Searching for Black girl sexuality in popular culture is a project based in Black feminist methodology. My Black feminist methodology is inspired by the scholarly discourses of womanism, Black feminism, and more specifically, hip-hop feminism. These discourses—based in the everyday experiences and challenges of Black women in the United States—allow for the centering of Black girls as an analytically critical move to contextualize and understand Black girls in the United States and abroad. Alice Walker and Patricia Hill Collins formalized womanism and Black feminism in the 1990s, respectively. Womanism and Black feminism converge at three important areas of theoretical influence: Black women's everyday lived experiences, the necessity of the inclusion of Black men in womanist/Black feminist communities, and the importance of Black women in the theorizing and proliferation of their own experiences. Black women's everyday experiences present the most important genesis for theoretical conceptualization.7 Both womanism and Black feminism cite the oppression of Black women in Eurocentric and patriarchal societies and systems, within which Black women must contend with the continual discounting of their experiences, sexual, physical, emotional, or verbal assault on their bodies, and demonization of their knowledge(s).

hooks affirms the importance of centering Black women and girls’ experience in academia for the sake of solidarity and sociopolitical activism. For hooks, feminism is based in an ethic of love and community. The feminist movement has lost much of its momentum because of what she calls “lifestyle feminism,” wherein neoliberal individuality tells people “there could be as many versions of feminism as there were women.”8 She contends feminism is not about being inclusive of everyone regardless of their political beliefs; rather, “feminism is for everybody” who is willing to confront their privilege and live a life that challenges the white supremacist capitalist patriarchy and resists sexist exploitation and oppression. In this way, hooks rejects the need for terms that better situate Black women within feminist discourses such as womanism or Black feminism; instead, she desires that feminism realign itself with the “margins” and center women of color's experiences as the crux of feminist activism.9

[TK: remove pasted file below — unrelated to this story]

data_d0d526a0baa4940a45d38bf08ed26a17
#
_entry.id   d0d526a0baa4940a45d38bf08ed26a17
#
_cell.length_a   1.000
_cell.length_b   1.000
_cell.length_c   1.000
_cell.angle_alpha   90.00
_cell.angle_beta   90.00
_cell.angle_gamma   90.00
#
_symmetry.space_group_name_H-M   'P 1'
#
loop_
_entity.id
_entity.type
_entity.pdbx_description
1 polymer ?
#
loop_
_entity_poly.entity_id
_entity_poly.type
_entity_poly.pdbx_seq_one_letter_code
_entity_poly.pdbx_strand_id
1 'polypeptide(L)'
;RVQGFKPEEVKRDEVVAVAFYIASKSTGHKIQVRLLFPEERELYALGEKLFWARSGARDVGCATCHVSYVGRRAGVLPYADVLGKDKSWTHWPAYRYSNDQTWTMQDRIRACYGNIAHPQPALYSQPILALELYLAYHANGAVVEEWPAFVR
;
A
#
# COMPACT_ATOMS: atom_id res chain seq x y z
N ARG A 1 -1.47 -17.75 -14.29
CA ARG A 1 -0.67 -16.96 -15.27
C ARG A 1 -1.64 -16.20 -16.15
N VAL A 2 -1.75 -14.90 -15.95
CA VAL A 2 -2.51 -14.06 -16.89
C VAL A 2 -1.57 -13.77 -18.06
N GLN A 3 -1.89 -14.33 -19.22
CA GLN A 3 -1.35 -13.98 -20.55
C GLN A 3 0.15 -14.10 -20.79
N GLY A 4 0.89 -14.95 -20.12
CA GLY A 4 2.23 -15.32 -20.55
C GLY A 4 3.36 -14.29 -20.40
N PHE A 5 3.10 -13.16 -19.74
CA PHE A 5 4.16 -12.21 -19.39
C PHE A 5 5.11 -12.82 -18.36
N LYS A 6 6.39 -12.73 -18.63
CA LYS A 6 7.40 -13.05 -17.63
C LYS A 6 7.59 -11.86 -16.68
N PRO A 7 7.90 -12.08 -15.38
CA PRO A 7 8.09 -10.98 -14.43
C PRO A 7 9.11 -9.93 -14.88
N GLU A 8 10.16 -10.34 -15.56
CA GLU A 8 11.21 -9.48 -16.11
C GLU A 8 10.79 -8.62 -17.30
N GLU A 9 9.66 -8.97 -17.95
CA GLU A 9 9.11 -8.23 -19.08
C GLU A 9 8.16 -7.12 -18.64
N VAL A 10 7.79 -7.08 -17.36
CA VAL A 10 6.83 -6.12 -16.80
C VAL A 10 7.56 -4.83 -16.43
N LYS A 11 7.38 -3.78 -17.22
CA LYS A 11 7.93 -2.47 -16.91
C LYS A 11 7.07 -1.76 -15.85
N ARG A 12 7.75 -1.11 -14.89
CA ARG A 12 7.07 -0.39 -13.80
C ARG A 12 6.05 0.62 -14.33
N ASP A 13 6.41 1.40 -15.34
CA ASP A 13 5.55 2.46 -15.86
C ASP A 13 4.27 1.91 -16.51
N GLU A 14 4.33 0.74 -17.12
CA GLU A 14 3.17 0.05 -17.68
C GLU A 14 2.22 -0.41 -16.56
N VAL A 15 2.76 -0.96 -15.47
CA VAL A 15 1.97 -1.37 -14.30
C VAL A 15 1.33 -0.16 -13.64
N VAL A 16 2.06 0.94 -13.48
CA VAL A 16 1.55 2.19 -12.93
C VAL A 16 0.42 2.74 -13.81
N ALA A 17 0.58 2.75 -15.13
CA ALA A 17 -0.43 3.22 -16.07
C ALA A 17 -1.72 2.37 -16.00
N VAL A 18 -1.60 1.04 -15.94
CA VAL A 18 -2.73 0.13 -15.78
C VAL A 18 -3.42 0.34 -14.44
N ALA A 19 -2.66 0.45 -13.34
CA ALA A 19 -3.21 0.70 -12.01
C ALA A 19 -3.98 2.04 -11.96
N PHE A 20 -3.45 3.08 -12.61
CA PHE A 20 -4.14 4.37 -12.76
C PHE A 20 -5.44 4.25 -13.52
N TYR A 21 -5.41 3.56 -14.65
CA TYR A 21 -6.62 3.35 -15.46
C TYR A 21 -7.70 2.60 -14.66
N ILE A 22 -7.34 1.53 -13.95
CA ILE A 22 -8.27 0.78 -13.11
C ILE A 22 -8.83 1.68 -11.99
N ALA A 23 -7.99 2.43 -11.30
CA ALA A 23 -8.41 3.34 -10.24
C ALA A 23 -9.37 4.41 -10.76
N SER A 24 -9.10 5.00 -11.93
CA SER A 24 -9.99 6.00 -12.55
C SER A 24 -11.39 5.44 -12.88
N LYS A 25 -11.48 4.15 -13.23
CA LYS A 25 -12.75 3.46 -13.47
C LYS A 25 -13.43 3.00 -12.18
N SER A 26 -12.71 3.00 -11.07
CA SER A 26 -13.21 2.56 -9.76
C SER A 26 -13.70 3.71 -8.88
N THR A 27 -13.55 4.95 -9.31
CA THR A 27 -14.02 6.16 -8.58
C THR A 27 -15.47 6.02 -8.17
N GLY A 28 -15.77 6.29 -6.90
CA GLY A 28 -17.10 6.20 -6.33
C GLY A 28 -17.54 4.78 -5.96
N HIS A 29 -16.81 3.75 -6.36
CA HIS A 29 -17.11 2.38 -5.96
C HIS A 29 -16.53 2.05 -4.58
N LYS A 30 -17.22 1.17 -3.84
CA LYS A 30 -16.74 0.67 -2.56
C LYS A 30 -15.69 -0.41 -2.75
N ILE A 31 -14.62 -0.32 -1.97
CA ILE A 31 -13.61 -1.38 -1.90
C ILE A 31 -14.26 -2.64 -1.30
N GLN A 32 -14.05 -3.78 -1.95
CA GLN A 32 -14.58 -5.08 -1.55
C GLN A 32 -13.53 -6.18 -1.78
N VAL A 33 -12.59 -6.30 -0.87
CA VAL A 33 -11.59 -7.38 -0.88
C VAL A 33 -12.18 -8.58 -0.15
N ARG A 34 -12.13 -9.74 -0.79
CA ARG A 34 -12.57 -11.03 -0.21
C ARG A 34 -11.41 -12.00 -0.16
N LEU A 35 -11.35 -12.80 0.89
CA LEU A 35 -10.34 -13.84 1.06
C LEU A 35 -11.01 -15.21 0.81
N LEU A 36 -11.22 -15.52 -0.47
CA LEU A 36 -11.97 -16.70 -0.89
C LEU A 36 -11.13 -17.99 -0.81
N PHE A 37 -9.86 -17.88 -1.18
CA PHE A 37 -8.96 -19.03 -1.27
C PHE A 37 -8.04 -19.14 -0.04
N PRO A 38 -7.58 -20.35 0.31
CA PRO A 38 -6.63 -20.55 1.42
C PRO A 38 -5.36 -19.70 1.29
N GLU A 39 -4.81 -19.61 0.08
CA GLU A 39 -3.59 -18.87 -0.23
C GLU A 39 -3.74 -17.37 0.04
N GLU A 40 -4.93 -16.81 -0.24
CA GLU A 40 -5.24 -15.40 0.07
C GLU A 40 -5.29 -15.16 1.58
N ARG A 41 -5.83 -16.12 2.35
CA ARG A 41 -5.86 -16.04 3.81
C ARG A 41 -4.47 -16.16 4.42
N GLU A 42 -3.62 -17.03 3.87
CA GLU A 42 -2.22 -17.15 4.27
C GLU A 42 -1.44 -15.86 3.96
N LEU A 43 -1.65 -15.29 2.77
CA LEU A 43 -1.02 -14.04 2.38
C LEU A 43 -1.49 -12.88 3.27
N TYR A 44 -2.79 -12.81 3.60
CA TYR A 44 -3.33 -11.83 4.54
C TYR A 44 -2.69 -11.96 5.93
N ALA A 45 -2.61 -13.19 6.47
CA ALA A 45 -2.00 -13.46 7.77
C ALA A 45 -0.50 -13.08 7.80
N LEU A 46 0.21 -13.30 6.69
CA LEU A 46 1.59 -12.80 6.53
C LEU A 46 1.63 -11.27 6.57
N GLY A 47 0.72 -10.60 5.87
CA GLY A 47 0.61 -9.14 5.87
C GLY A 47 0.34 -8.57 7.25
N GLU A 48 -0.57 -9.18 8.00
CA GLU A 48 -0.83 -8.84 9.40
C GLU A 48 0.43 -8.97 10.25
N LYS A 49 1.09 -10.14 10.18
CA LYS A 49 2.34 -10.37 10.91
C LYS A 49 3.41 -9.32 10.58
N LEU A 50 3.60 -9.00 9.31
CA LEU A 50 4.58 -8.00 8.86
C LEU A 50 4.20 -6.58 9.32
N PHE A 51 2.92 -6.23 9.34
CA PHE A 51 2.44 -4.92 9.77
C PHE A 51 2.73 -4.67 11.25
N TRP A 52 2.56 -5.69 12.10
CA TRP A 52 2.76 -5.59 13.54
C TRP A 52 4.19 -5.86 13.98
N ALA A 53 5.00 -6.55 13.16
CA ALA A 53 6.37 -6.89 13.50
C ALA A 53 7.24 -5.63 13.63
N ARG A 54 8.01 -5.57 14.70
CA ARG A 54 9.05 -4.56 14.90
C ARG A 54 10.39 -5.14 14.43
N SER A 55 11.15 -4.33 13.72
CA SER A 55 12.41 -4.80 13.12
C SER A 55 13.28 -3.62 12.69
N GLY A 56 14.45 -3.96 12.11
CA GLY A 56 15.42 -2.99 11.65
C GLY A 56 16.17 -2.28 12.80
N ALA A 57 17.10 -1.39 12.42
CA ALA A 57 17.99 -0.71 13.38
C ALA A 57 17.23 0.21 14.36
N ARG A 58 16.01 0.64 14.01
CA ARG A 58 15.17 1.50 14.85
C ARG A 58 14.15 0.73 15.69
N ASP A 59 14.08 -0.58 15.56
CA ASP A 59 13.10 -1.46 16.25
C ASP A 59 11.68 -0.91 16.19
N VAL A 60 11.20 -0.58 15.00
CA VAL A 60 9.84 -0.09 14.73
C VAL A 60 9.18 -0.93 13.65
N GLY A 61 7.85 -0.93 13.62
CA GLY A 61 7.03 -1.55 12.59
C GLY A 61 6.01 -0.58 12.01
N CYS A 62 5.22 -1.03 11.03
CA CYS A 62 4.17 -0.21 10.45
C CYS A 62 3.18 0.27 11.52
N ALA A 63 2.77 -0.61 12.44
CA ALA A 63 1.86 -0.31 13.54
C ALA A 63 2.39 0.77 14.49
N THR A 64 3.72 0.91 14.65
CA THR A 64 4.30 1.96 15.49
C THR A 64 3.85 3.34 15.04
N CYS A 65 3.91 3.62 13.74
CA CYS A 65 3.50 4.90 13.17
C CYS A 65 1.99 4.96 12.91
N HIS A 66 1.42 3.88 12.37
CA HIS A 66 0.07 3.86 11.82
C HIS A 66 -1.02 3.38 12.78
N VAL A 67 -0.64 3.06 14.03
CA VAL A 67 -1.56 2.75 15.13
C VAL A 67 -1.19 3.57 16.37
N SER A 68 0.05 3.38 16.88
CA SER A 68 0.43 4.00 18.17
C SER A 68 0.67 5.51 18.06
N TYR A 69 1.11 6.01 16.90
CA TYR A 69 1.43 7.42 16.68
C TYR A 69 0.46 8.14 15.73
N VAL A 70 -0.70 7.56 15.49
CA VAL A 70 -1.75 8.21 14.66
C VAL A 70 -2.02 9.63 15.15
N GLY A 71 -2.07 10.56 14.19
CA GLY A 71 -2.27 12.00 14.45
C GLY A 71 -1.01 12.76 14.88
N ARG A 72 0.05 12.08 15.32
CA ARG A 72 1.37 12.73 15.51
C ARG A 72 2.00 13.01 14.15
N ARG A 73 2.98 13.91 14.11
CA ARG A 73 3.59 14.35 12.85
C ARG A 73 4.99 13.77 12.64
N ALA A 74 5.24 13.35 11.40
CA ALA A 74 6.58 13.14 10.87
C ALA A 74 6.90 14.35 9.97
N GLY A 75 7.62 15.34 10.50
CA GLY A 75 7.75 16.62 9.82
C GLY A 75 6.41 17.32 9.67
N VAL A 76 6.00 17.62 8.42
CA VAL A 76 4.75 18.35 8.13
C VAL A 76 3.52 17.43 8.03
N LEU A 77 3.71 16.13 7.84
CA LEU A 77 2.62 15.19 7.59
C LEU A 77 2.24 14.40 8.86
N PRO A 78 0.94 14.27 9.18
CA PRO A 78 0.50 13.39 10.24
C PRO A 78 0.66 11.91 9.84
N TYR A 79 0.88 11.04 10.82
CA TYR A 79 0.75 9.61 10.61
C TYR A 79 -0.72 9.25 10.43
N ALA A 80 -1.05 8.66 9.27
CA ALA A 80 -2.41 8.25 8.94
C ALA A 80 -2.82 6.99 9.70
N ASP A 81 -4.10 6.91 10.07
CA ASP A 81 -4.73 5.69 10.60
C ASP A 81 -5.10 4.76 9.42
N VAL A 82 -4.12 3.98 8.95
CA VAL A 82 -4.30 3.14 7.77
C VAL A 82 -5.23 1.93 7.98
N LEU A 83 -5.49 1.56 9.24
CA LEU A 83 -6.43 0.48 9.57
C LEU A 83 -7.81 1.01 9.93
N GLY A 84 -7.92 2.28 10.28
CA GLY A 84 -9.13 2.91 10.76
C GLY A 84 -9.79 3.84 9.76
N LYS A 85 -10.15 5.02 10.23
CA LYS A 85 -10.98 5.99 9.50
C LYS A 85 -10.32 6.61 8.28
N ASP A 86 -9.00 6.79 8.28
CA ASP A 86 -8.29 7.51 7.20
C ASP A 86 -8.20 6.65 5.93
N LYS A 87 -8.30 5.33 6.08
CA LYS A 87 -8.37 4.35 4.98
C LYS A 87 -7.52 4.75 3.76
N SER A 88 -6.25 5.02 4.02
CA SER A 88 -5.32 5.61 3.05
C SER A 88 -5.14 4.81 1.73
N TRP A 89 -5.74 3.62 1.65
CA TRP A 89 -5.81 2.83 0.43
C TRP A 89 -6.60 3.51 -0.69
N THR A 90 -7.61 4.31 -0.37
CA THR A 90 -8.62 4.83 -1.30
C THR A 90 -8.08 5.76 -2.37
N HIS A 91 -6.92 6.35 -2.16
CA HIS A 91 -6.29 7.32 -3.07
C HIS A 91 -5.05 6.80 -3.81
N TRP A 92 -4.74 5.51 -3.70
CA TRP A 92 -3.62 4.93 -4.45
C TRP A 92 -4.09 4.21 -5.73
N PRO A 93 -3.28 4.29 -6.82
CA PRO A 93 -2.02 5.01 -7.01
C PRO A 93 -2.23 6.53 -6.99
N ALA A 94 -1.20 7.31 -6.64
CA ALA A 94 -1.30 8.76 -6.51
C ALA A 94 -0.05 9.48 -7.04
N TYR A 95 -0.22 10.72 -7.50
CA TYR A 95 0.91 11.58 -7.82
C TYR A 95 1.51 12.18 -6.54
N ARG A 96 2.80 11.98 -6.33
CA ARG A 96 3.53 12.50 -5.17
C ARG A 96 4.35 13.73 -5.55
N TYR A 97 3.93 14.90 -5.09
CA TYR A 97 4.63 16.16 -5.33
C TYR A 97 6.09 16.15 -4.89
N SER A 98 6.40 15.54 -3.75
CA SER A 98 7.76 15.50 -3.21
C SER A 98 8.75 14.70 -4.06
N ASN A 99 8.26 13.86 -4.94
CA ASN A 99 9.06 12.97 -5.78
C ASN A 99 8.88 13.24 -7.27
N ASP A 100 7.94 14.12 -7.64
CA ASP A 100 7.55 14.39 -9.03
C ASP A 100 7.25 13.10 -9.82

Newer generations of womanists and Black feminists extend the frameworks Walker, Collins, and hooks created to encompass greater understandings of “intersectional” identities. Although intersectionality has been adopted in academia for the widespread analysis of anyone, it is important to note that Black feminist legal scholar Kimberlé Crenshaw coined the term to explain how Black women are treated as either Black or women in legal situations, ignoring the ways that the law impacts Black women at the intersection of their identities.10 Particularly in academia, Black feminists have turned to new terms such as “third-wave,” “hip-hop,” and “critical race” to describe their particular Black feminist focus. In “Under Construction,” Whitney A. Peoples traces the development of hip-hop feminism as a third-wave feminist framework in academia and the theoretical relationship between it and second-wave Black feminism.11 

Hip-hop feminism represents a generation of Black feminists who desired a feminist politics that held the contradictions of identity and representation together rather than holding up one or the other. For scholars such as Aisha S. Durham, Brittney C. Cooper, Susana M. Morris, Joan Morgan, Treva B. Lindsey, and Gwendolyn D. Pough, hip-hop presents an opportunity to critique both the failings of feminism and its racist tenets while also fighting misogyny within hip-hop cultural spaces. Despite

its incontestable misogyny, hip-hop provides a space for young black women to express their race and ethnic identities and to critique racism [and] also a site where young black women begin to build or further develop their own gender critique and feminist identity.12 

In “The Stage Hip-Hop Feminism Built,” Durham, Cooper, and Morris survey the field of hip-hop feminism since its development in the late 1990s. These scholars proclaim that hip-hop feminism has become a theoretical framework based in the hip-hop generation (those coming of age in the 1990s). To engage Black women in the contradictory spaces that encompass our lives, “‘hip-hop feminism’ [is] an umbrella term to encompass creative, intellectual work regarding girls and women in hip-hop culture and/or as part of the hip-hop generation.”13 In Morgan's words, hip-hop feminism is here to “fuck with the grays,” or push productively against Black feminisms, by advocating for the broadening of traditional theoretical frameworks to open up the “culture of dissemblance” that outlines our lives to include sexuality as a central component of inquiry.14 For me, the study of Black women and girls in academia is a tree from which womanism and Black feminism have grown. Like traditional womanist and Black feminist theories, hip-hop feminism speaks to Black women's experiences, making it a branch on the limb of Black feminism. It is still rooted in the study of Black women and girls, albeit in a specific hip-hop-influenced cultural moment. Additionally, with the cultural rise of neoliberal postfeminist and postracial logics, hip-hop feminism assists my research to push productively against academic and US cultural ideas about sexuality, especially for Black girls.